World leaders have gathered in France for the G7 summit, a meeting that European Council President Donald Tusk said will be a “difficult test of unity and solidarity” due to deep divisions over a range of issues including trade and climate change.
The annual gathering of the G7 nations, some of the world’s key industrial countries, kicked off on Saturday in the French coastal town of Biarritz.
Thousands of anti-G7 protesters rallied in the nearby town of Hendaye as the leaders from Britain, Canada, Germany, Italy, Japan and the United States descended on Biarritz.
The three-day summit is taking place against the backdrop of an escalating trade war between the US and China, Britain’s impending exit from the European Union, growing tensions between the US and Iran over Tehran’s nuclear programme and global concern over fires ravaging the Amazon rainforest in Brazil.
Speaking before the summit, Tusk appealed for unity.
“It is increasingly difficult, for all of us, to find common language and the world needs more of our cooperation, not less,” he said.
“This may be the last moment to restore our political community.”
French President Emmanuel Macron, the host of this year’s summit, said he wants the heads of G7 nations to focus on the defence of democracy, gender equality, education and the environment. He also invited Asian, African and Latin American leaders to join them for a global push on these issues.
In a televised speech before the summit, Macron said he hoped to find common ground with US President Donald Trump, who acrimoniously ended last year’s G7 meeting in Canada, leaving the gathering and rejecting the final communique, an agreed-upon statement released by all members.
Shortly after Trump’s arrival, Macron hosted the US leader for a two-hour unscheduled lunch.
“So far, so good,” Trump told reporters, hailing his friendship with Macron. “We’ll accomplish a lot this weekend and I look forward to it.”
Macron listed foreign policy issues the two would address, including Libya, Syria and North Korea, adding that they shared the same objective of preventing Iran from obtaining nuclear weapons.
Al Jazeera’s James Bays, reporting from Biarritz, said the working lunch was an attempt by Macron to get Trump “on the same page”.
“President Macron has seen what’s happened at previous G7 summits. He’s seen what President Trump can do,” he said.
Another reason could be the trade dispute between France and the US, said Bays.
Hours before leaving for Biarritz, Trump had lashed out at France for what he said were “unfair” taxes on US tech companies like Google and Amazon, and threatened to tax French wine “like they’ve never seen before”.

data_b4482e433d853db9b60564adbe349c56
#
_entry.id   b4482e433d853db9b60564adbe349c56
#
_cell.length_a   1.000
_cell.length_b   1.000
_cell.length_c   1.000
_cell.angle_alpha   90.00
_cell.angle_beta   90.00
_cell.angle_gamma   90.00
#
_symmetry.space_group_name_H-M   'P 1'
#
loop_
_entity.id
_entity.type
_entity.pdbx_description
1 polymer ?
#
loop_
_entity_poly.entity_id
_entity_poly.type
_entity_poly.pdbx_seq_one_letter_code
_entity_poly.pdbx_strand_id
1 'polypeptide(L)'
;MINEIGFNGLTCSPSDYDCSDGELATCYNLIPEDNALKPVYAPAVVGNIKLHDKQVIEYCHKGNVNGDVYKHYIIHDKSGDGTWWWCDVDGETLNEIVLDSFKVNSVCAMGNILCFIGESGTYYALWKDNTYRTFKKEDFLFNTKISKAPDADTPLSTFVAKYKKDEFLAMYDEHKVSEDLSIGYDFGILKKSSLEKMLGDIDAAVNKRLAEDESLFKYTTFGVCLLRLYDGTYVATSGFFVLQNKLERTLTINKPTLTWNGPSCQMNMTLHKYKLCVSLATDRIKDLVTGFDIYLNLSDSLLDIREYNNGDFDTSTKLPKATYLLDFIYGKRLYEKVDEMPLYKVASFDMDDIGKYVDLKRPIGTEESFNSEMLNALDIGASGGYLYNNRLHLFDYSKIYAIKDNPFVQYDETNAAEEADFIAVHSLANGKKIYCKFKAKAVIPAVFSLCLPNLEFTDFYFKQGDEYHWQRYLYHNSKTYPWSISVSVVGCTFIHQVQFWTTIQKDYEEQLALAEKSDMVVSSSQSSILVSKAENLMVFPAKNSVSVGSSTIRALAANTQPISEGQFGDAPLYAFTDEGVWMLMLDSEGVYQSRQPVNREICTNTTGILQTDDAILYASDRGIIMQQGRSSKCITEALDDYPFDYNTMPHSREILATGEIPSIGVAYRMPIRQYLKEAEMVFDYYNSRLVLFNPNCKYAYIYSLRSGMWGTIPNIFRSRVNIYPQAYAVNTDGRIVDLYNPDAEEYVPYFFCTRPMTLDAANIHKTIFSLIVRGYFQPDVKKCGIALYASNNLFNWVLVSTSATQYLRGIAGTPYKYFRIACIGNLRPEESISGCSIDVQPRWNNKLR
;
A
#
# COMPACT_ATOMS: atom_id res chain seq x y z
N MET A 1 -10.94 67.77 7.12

France currently imposes a three percent tax on digital revenues of large Internet-based firms and Macron plans to defend a proposal for a global tax law on big tech at the summit.
Trump also upped his trade fight with China by raising retaliatory tariffs and ordering US companies to consider alternatives to doing business there.
China’s President Xi Jinping is not among the Asian leaders invited to Biarritz. China said on Saturday it strongly opposed Trump’s decision to levy additional tariffs on $550bn worth of Chinese goods and warned the US of consequences if it did not end its “wrong actions”.
Attention will also be on Boris Johnson, who will be making his G7 debut as the prime minister of Britain. Johnson is facing pressure to pull Britain out of the EU, the country’s largest trading partner, and it will need to replace that market with something else. So Britain is looking to the US.
As he arrived in France, Johnson said that global trade, the environment and women’s education will be his “three obsessions” over the days of meetings.
“Trade wars, talk of recession, Brexit, it’s all a very depressing economic picture,” said Al Jazeera’s Bays. “One thing that could bolster the markets is unity from this summit. But don’t expect that. France has already said it is not even seeking a joint communique. This is a meeting for discussions, but it is very unlikely to have any decisions.”
Meanwhile, an estimated 9,000 protesters converged on Hendaye, about 35km fromBiarritz, to demand accountability on various issues including the environment, globalisation, gay rights, Palestinian rights and independence for the Basque region in Spain.
Representatives from the more-local “yellow vest” movement, which began in France in November 2018 with mass demonstrations over government taxes on fuel, were also out in force to protest inequality.
“The top capitalist leaders are here and we have to show them that the fight continues,” Alain Missana, 48, an electrician wearing a yellow vest, told the Reuters news agency.
“It’s more money for the rich and nothing for the poor. We see the Amazonian forests burning and the arctic melting. The leaders will hear us,” he said.
In the French town of Bayonne, police fired water cannons and tear gas at about 400 anti-capitalist protesters after some members of the group threw stones early Saturday evening. Besides that incident, the protests had been mostly peaceful.
France mobilised more than 13,000 police officers, backed by soldiers, to guard the summit site.